This practices furthermore constitutes a large portion of human rights violations within the country of Afghanistan. Bacha Bazi entails the sexual abuse and exploitation of young boys through unequal power relations, as the practice is typified by young vulnerable males being exploited by powerful societal figures, such as army commanders, politicians, and other individuals who owe to wealth and valuable status. Part from the sexual abuse of these innocent children, these boys are at times, forced to dress as women and perform dances at private social gatherings. In addition to this, Bacha Bazi is not deemed as homosexual, but rather an acceptable cultural practice.
Women who killed Afghan official with promises of sex, released with Taliban prisoners
Sex and Security in Afghanistan - PRIO
By Stefanie Glinski. KABUL Thomson Reuters Foundation - In conservative Afghanistan, former dancing boy Farhad leads a double life; married father-of-six by day, cross-dressing dancer and sex worker by night. Islamic clerics led calls for the centuries-old tradition to be stopped, saying those involved should be stoned for sodomy which is forbidden under Islamic law. In aid workers said they were seeing a growing number of children orphaned or forced to work on the streets. But human rights campaigners voiced concerns not only about the abuse of young boys but the impact on those forced into this kind of exploitation in their later lives. Farhad, now 29 - who asked not to be identified by his real name - said he was raped in his early teens by several local police officers but his parents quickly moved from their home city and never wanted to talk about the attack or report it. Shame, or threats from those responsible, prevents most victims of sexual abuse from speaking up in a country where the sexes are strictly segregated and it is common for men to dance for other men at weddings.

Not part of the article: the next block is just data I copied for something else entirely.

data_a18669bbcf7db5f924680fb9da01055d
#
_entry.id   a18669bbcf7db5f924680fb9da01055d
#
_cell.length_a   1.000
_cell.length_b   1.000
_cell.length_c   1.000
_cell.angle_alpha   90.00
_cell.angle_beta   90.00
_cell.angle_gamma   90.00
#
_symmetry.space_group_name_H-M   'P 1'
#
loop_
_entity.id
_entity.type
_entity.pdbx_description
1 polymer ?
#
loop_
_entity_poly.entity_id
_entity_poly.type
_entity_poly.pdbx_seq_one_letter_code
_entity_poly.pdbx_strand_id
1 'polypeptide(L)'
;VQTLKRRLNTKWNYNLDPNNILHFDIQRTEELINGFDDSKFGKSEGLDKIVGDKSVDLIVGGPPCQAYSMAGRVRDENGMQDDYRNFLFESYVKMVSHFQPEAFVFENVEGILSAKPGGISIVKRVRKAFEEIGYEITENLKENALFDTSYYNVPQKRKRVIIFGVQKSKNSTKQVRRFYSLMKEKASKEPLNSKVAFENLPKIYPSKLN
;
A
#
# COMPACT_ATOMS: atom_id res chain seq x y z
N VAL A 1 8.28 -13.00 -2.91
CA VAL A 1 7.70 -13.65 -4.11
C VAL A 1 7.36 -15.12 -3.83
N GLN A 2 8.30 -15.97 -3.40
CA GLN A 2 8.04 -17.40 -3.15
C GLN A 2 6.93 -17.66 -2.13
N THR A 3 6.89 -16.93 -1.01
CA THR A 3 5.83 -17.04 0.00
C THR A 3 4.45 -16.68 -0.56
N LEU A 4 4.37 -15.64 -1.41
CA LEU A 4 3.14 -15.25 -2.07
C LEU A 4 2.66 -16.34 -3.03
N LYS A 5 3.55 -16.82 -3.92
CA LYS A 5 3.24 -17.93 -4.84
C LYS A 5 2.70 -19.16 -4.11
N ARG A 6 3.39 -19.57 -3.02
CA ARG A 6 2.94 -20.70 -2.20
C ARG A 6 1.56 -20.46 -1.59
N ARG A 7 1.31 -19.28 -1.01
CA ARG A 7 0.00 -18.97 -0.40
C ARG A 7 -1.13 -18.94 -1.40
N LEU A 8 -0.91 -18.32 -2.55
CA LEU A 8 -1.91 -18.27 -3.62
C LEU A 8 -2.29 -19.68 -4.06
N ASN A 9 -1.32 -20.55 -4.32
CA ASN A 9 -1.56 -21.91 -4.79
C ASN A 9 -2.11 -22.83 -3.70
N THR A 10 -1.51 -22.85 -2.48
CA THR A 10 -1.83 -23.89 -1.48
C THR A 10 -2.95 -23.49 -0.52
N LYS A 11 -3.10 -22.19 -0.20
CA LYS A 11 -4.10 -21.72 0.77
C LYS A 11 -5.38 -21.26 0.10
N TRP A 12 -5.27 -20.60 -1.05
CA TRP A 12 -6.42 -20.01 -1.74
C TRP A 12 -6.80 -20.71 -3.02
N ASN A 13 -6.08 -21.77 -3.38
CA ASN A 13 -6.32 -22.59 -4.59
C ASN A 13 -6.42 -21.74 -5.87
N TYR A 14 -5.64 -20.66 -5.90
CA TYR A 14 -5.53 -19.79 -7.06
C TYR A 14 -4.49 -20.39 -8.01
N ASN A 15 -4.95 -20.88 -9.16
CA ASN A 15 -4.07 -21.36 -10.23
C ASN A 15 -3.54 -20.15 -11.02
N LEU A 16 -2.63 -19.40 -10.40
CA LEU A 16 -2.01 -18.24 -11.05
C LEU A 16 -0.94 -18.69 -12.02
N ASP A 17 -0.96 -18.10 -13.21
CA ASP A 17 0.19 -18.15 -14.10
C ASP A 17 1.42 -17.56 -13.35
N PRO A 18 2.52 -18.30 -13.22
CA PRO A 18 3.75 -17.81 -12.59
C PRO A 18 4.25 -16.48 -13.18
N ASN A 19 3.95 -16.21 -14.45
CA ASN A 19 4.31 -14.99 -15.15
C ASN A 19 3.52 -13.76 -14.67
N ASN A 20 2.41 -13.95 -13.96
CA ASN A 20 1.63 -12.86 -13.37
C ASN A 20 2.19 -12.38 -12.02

Afghanistan has been rocked by allegations of sexual harassment at the highest levels of government. Officials deny wrongdoing but a BBC investigation has heard from women who describe a culture of abuse. In a house near the foot of the dusty mountains that surround Kabul, I meet a former government employee. She asks to remain anonymous because she fears a backlash.
Talking about sex and sexually transmitted diseases can be tough for any teenager, but it can be especially difficult in culturally conservative countries like Afghanistan. Along with other participants, she received information on how condoms can prevent the spread of disease and play an important role in family planning. The participants say the discussions allow them to express themselves, share their concerns and talk openly about the challenges they face growing up together in Afghanistan.